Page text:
What Happens When You Stop Drinking Alcohol?

Drinking also accelerates other signs of facial aging. In a 2019 study published in the Journal of Clinical and Aesthetic Dermatology, which involved women of multiple races and nationalities, researchers found that women who had roughly one drink a day reported eye puffiness and loss of volume in their faces. Women who had around eight drinks a week also had more noticeable broken blood vessels on their cheeks—which makes sense, because alcohol aggravates skin disorders like rosacea, psoriasis, and seborrheic dermatitis.8

“Most of the dermatological conditions that are worsened by heavy drinking will slowly normalize over time after cutting out alcohol,” Dr. Genebriera says. Exactly how much time may vary according to the condition and the individual.

“Some conditions might improve right away after the drinking stops—if they’re triggered by alcohol,” Dr. Genebriera says. “Others, like spider telangiectasias, a condition in which tiny blood vessels radiate in all directions from a larger blood vessel, will stay permanently unless they’re treated with laser or cauterized.” It’s always best to check in with a dermatologist if you have a persistent skin issue that doesn’t seem to be improving with lifestyle or skin care changes—they can help you ID the next best steps.

What might you see a few months down the line?

Now that alcohol has become a thing of the past for you, maybe you’ve forgotten to even look for added health benefits. Even so, you may notice that:

If you have periods, they could be shorter.

Drinking regularly has powerful effects on your hormones. Researchers know, for example, that drinking raises your estrogen levels, which plays a key role in your menstrual cycle. One 2015 study published in Breast Cancer Research showed that women who drank more than 10 grams of alcohol in a week had 18% higher estradiol levels (one of the estrogens in your body) than women who drank less than that. Estrogen levels for drinkers stayed higher right through the menstrual cycle.9

While you shouldn’t expect miraculously pain-free periods just because you’re skipping the Chardonnay, one 2014 study published in Human Reproduction, found that abstaining from alcohol could shorten your period.10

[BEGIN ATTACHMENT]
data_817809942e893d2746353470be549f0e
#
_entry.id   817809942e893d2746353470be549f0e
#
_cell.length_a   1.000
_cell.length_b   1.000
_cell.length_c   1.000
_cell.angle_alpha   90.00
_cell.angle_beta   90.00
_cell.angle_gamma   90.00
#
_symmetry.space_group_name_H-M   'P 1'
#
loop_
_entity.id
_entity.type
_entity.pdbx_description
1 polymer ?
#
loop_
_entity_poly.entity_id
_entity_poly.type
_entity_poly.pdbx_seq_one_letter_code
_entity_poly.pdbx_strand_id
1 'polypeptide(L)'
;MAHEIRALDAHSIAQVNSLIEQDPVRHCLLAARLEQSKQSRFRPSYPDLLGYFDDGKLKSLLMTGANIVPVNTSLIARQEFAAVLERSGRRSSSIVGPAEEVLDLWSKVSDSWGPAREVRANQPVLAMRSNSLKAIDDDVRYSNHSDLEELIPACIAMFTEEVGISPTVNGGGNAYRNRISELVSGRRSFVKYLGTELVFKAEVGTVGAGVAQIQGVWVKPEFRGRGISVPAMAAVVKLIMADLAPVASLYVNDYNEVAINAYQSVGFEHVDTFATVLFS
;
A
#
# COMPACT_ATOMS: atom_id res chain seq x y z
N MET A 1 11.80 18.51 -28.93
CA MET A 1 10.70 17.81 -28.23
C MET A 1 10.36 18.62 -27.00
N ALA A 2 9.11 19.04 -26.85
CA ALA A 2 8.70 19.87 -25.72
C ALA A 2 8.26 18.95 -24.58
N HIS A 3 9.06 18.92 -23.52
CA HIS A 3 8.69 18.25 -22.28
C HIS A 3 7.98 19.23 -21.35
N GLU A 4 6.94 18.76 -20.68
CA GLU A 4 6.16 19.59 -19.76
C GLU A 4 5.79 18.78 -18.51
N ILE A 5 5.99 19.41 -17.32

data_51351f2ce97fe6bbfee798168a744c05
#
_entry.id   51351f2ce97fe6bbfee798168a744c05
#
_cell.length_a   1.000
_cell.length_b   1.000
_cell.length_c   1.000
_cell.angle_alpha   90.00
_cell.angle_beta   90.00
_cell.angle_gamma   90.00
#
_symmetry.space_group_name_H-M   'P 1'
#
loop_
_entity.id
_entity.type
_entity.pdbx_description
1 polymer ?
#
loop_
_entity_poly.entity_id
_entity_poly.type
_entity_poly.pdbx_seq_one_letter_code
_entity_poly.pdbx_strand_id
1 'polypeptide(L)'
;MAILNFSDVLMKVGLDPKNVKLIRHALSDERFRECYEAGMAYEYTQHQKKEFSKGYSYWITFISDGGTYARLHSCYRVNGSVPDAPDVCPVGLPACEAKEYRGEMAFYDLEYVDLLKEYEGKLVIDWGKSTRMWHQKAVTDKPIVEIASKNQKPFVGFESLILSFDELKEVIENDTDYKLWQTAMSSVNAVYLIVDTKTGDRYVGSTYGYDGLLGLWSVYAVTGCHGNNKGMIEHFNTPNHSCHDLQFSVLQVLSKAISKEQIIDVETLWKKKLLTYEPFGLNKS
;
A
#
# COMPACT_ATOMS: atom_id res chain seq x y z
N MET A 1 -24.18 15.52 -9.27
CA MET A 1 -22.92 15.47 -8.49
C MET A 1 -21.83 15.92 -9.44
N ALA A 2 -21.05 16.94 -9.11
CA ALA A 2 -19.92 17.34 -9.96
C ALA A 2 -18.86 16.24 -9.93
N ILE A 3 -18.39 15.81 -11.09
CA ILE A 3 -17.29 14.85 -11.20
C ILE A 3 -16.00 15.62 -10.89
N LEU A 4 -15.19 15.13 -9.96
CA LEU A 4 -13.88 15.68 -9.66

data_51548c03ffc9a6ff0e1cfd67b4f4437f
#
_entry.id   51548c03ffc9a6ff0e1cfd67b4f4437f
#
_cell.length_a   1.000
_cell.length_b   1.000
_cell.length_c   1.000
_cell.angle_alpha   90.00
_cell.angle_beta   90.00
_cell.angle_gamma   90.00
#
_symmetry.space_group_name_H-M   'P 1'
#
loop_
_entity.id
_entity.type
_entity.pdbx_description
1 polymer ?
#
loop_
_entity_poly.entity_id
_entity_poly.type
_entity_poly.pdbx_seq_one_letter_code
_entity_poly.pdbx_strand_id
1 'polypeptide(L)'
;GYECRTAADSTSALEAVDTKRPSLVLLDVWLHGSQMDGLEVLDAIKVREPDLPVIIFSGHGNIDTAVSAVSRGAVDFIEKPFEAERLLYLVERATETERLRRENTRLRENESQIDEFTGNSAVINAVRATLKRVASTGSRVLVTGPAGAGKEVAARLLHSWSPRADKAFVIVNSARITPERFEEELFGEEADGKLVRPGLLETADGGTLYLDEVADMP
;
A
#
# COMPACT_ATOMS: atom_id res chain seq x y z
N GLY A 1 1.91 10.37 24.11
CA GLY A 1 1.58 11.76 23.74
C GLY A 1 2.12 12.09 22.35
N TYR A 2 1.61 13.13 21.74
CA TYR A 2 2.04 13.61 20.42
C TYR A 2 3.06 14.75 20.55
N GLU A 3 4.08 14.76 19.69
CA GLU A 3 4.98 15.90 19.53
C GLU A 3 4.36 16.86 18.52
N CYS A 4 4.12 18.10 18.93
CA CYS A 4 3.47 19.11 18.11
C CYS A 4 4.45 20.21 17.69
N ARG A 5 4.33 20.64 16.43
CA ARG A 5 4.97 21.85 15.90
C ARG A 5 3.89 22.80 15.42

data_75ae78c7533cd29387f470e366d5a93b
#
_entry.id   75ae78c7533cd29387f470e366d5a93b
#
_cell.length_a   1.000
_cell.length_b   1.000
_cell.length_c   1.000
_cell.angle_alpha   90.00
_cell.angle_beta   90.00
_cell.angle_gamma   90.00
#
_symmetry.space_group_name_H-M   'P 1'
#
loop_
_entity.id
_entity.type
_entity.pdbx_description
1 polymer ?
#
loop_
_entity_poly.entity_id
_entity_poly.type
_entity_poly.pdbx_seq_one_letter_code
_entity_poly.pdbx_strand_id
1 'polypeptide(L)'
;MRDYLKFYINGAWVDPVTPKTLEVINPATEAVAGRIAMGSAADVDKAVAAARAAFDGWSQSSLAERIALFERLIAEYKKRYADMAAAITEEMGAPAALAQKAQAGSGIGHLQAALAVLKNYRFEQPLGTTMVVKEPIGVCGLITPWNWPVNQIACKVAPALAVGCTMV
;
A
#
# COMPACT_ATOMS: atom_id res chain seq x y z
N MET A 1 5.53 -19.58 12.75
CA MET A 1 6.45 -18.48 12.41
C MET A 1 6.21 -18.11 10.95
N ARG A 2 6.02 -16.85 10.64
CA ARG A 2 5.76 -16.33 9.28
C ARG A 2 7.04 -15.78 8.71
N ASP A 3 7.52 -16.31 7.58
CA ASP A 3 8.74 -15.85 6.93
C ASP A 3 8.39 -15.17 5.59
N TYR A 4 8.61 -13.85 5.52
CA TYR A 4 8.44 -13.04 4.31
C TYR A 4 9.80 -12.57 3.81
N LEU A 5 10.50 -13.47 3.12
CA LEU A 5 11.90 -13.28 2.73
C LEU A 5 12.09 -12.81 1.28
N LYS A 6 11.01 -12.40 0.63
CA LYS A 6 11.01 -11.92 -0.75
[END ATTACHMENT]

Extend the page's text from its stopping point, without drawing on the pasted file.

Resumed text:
Your liver will be able to function more smoothly.

Alcohol is a direct toxin to your liver. When your body breaks down alcohol, your liver has to clear the metabolic byproducts, Dr. Leavey says. “As a result, the liver has to work harder and longer to recover from the effects of alcohol,” he says. Alcohol can also cause inflammation in your liver, which keeps it from doing its job well—which is clearing out toxins from your body and turning fat into energy to keep you fueled, Dr. Galligan says.

If you’re a heavy drinker, alcohol can interfere with the way that your liver stores fat, leading to fatty liver disease, according to the Mayo Clinic. The good news? This condition may be reversible. Cutting out alcohol should help your liver to function better, Dr. Galligan says. But liver function doesn’t improve as fast as, say, your GI system: Dr. Galligan says this will likely take months to fully recover, even if you don’t have a fatty liver.

What are the long-term health benefits of not drinking alcohol?

Now that abstaining from alcohol has become a lifestyle, here are some health benefits you’ll enjoy well into the future:

You’ll probably lower your risk of cancer, heart disease, and metabolic syndrome.

Stopping drinking, especially if you currently have more alcohol than the recommended amount, can lower your risk of some cancers, including breast, colorectal, head and neck, liver, and esophageal cancers, among others, according to the American Cancer Society.11